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Upon its inception in 1965, the Geochron was the only way to see the sunrise and sunset on Earth as they occurred.

PMG PHOTO: EMILY LINDSTRAND - Members of the Geochron team study a map that will later be placed on one of the clocks.

In the White House Situation Room, an intelligence management center where the U.S. President confers with advisers, there's a clock that highlights the sun's passage along the Earth.

The manufacturers of the Geochron clock, and the only facility in the world to build them, will soon relocate to Estacada.

Company owner Patrick Bolan purchased the building at 365 S. Broadway St. earlier this year. The business will move into the space, which has been vacant for several years, next February.

During a meeting on Monday, Aug. 26, the Estacada Urban Renewal Agency unanimously voted to award Geochron a grant to not exceed $26,408 to go toward building renovations, including a new storefront, renovated lobby and an ADA compliant bathroom.

When the renovations are complete, Geochron will rent the building's front 600 square feet to a retail customer and occupy the back 2,000 square feet themselves.

"What you need on your beautiful downtown Broadway Street is a high volume retailer, and I want to rent it to them," Bolan said during last week's meeting, noting that while Geochron creates and restores approximately 500 clocks per year, the store does not receive many in-person customers.

Upon its inception by James Kilburg in 1965, the Geochron was the only way to see the sunrise and sunset on Earth as they occurred.

The clock, which resembles a framed world map, shows the moment of sunrise, moment of sunset, duration of daylight, sun's meridian passage, sun's equation of time, legal time zones, Greenwich mean time, Greenwich apparent time, local apparent time and degrees of latitude and longitude.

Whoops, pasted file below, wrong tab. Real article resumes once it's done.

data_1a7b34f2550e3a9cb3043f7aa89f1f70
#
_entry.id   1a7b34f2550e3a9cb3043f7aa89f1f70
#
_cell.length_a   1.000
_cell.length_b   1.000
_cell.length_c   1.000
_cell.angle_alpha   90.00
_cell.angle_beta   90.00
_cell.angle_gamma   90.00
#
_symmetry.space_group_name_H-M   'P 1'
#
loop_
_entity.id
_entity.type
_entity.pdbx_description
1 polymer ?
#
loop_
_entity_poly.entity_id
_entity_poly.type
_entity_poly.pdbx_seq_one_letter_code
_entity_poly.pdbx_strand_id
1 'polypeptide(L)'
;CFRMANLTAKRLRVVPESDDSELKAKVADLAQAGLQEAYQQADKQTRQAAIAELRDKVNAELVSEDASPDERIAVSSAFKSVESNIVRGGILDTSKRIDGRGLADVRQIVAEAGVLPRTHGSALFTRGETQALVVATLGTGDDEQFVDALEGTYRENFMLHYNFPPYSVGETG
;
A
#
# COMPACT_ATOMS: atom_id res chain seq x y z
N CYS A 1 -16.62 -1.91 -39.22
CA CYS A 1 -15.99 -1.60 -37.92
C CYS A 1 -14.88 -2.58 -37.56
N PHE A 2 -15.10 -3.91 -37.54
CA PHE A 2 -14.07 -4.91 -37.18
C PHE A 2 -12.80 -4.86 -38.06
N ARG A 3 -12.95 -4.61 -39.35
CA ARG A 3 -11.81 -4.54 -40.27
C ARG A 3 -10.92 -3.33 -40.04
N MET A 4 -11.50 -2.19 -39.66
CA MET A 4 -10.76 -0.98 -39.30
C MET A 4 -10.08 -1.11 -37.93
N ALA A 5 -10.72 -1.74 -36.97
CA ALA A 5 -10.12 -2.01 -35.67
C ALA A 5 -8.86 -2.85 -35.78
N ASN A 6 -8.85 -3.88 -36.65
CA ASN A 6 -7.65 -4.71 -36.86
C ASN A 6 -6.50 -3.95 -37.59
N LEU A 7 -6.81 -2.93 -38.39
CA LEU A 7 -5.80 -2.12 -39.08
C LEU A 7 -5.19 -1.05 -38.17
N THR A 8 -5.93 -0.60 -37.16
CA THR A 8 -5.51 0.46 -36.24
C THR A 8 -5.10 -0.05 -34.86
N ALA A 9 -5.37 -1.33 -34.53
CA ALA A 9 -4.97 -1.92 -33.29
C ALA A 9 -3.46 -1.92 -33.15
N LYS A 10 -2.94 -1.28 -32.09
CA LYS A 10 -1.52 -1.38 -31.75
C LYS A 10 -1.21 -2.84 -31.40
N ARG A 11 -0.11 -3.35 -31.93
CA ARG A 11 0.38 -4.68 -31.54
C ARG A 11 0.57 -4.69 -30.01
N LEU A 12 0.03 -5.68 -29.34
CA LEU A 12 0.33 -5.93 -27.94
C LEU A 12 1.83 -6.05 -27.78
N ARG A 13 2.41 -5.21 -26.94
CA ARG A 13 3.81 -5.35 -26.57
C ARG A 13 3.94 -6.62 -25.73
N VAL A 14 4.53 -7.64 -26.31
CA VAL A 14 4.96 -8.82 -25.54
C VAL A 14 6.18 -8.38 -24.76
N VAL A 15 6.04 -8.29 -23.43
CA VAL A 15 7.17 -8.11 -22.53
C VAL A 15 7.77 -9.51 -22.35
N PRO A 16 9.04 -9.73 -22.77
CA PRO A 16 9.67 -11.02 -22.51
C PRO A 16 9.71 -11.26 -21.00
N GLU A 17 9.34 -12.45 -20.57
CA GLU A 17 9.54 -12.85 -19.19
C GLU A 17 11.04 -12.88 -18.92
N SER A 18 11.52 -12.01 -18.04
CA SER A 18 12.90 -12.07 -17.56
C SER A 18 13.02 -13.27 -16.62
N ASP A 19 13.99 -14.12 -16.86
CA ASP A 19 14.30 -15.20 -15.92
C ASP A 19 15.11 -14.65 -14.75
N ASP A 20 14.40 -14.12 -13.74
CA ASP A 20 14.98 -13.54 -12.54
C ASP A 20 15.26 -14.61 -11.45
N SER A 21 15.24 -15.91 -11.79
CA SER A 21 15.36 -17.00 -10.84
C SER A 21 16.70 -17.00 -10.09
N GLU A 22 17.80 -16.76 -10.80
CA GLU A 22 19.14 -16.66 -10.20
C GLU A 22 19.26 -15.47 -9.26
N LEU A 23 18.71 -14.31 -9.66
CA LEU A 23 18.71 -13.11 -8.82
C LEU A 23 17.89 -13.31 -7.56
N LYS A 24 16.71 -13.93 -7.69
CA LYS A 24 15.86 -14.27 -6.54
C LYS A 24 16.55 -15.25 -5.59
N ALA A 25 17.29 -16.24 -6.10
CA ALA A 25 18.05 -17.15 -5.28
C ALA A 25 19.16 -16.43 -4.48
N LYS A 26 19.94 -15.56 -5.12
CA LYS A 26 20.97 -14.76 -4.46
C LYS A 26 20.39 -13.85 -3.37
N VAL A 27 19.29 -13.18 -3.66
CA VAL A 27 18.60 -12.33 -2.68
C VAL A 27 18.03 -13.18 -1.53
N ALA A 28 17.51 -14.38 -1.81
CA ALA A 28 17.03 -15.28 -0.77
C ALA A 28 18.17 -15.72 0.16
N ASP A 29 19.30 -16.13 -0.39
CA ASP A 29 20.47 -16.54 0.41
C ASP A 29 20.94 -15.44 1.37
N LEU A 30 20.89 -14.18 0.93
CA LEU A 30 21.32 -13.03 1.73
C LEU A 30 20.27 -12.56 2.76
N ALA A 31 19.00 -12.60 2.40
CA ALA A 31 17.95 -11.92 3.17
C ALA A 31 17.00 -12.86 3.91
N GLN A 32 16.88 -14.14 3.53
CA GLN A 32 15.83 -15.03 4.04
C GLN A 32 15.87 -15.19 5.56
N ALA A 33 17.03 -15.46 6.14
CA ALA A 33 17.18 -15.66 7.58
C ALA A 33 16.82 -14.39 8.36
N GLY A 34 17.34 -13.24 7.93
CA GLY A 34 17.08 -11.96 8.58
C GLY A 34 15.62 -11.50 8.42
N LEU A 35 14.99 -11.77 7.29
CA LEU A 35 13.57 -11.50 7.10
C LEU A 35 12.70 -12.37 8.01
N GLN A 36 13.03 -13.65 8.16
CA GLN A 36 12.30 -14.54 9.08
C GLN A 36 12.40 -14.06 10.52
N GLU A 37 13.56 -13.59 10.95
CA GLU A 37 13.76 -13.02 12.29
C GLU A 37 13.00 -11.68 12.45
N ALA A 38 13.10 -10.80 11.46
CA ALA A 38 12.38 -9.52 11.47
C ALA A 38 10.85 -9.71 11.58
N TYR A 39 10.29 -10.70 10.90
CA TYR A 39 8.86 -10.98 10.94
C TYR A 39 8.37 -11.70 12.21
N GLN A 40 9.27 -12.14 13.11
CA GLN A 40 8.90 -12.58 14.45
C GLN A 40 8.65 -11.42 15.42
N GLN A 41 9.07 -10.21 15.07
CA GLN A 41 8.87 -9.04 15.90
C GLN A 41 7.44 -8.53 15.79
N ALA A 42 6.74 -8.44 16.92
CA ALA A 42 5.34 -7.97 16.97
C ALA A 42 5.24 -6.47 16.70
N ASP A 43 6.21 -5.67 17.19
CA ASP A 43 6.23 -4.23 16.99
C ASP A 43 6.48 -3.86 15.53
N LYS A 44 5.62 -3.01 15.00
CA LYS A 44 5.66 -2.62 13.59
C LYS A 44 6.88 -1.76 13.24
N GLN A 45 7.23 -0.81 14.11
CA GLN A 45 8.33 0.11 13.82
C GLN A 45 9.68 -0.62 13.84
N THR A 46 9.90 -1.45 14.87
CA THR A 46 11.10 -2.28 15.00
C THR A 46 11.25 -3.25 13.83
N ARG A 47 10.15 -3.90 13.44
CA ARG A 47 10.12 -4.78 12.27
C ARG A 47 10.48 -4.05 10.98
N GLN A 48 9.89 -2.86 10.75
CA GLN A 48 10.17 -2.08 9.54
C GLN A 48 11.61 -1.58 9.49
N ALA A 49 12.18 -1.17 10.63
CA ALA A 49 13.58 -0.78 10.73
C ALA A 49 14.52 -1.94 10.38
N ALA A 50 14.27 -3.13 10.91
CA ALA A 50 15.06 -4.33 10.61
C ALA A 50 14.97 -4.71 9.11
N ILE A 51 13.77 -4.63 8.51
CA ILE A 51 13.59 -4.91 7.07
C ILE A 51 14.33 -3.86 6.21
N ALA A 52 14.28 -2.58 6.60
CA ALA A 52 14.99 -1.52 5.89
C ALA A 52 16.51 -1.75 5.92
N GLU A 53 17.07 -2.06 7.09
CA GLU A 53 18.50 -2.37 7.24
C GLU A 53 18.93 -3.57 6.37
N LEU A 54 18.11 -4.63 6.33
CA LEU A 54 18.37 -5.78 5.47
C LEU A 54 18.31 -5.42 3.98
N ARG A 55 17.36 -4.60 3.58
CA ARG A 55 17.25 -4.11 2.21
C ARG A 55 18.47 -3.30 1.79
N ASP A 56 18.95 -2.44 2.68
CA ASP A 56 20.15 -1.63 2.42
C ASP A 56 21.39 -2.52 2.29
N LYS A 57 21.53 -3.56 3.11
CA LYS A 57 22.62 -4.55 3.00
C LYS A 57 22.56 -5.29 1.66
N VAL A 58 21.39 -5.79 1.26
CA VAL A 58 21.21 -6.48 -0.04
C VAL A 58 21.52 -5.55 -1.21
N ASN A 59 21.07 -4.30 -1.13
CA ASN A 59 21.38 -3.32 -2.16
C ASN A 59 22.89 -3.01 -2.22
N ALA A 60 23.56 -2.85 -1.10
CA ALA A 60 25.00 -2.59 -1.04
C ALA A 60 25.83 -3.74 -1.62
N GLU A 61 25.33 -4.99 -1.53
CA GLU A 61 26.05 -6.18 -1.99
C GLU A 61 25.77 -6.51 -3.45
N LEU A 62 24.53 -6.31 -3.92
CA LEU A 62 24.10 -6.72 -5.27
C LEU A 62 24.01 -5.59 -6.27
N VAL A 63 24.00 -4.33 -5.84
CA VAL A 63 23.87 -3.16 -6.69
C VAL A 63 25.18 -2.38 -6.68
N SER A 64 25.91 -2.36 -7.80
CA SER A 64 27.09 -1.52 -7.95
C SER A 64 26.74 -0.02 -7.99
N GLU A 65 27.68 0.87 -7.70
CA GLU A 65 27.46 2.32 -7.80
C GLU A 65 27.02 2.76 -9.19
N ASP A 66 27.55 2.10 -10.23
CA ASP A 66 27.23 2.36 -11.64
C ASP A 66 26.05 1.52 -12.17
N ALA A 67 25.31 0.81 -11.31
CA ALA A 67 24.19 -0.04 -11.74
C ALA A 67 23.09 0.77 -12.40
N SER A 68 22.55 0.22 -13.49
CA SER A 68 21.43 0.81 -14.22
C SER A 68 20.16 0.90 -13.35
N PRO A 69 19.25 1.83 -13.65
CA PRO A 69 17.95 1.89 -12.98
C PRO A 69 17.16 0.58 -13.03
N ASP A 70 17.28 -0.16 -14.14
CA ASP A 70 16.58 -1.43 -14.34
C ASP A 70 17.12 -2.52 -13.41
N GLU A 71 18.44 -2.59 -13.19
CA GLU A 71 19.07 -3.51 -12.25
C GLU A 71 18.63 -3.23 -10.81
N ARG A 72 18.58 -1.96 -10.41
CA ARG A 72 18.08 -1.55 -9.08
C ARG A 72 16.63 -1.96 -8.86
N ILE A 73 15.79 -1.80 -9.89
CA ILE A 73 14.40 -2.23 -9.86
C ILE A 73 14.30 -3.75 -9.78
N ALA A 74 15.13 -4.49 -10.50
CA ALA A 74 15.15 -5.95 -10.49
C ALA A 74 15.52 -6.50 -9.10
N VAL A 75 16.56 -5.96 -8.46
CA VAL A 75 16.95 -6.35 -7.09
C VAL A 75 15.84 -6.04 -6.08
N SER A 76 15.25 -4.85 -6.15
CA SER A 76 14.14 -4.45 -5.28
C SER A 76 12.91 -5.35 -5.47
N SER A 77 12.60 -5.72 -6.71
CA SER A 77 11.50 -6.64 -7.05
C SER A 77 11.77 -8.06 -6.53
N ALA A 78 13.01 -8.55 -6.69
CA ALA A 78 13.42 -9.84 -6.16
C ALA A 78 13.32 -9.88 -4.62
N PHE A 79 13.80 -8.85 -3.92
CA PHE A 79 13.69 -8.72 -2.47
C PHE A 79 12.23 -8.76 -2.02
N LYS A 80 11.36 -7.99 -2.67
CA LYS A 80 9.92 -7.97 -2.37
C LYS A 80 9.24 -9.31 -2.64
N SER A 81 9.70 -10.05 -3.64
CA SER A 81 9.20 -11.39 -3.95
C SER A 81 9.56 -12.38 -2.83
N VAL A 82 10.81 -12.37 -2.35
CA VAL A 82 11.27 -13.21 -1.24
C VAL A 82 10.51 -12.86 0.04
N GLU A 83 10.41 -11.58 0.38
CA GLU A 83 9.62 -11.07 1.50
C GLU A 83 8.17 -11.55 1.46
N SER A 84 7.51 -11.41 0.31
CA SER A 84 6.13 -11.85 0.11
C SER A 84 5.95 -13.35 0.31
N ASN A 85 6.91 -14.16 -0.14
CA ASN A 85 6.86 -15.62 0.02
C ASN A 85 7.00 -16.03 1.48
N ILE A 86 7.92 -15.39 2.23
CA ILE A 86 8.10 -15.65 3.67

In 2007, Kilburg retired and the company moved from the San Francisco Bay Area to Oregon City. Bolan purchased it in 2015.

Today, Geochron offers mechanical and digital models. On the exterior of the mechanical clock, a six foot long world map spins, showing the sun's position along the Earth. The maps highlight geopolitical and topographical boundaries and are printed onto film with a laser.

COURTESY PHOTO: GEOCHRON - The Geochron shows the sunrise and sunset on Earth as they happen in real time.

The mechanical clock, which consists of 300 pieces, take approximately 14 hours to build.

Geochron's digital model was released in 2018, after two years of employees developing the code. Along with highlighting the sun's position, the digital option has overlays for weather, population density, air quality, air traffic routes and locations of satellites such as the International Space Station and Hubble Space telescope.

The digital clock also offers location pins, inspired by many mechanical clock owners who asked to have a hole poked in the map film where they lived so the light would shine through when the machine reached that point.

"It's like Woody and Buzz Lightyear," said Bolan, comparing each model to characters from Pixar's Toy Story film series. "There's stuff you like about each one of them."

Bolan bought his first Geochron a decade after first seeing one.

"I couldn't get it out of my mind," he said.

Since purchasing the company, he's enjoyed connecting with his employees.

"The moments that sustain me are knowing the stories of everyone here," Bolan said. "All of them have great stories behind them."

He's also appreciated interacting with customers, including Bill Nye.

Bolan looks forward to relocating to Estacada.

"What we found is a great little property on a main street and a helpful city government that's small and approachable," he said.


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